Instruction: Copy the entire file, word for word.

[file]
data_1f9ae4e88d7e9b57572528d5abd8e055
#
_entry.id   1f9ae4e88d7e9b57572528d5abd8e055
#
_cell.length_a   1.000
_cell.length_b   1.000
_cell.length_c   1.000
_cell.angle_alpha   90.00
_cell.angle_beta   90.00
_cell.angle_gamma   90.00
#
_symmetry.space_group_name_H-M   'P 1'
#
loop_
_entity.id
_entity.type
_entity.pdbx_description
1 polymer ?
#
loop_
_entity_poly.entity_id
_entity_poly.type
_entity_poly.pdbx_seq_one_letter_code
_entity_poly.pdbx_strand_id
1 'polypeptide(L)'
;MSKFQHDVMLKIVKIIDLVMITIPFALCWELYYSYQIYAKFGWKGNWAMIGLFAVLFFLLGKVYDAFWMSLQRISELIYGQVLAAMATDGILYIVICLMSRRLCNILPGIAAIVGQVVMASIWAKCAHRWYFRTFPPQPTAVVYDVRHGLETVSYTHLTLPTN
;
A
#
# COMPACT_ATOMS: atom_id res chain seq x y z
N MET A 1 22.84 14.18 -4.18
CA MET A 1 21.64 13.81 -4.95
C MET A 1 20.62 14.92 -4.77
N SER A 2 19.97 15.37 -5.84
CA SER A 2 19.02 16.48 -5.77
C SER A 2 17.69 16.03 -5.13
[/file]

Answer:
data_1f9ae4e88d7e9b57572528d5abd8e055
#
_entry.id   1f9ae4e88d7e9b57572528d5abd8e055
#
_cell.length_a   1.000
_cell.length_b   1.000
_cell.length_c   1.000
_cell.angle_alpha   90.00
_cell.angle_beta   90.00
_cell.angle_gamma   90.00
#
_symmetry.space_group_name_H-M   'P 1'
#
loop_
_entity.id
_entity.type
_entity.pdbx_description
1 polymer ?
#
loop_
_entity_poly.entity_id
_entity_poly.type
_entity_poly.pdbx_seq_one_letter_code
_entity_poly.pdbx_strand_id
1 'polypeptide(L)'
;MSKFQHDVMLKIVKIIDLVMITIPFALCWELYYSYQIYAKFGWKGNWAMIGLFAVLFFLLGKVYDAFWMSLQRISELIYGQVLAAMATDGILYIVICLMSRRLCNILPGIAAIVGQVVMASIWAKCAHRWYFRTFPPQPTAVVYDVRHGLETVSYTHLTLPTN
;
A
#
# COMPACT_ATOMS: atom_id res chain seq x y z
N MET A 1 22.84 14.18 -4.18
CA MET A 1 21.64 13.81 -4.95
C MET A 1 20.62 14.92 -4.77
N SER A 2 19.97 15.37 -5.84
CA SER A 2 19.02 16.48 -5.77
C SER A 2 17.69 16.03 -5.13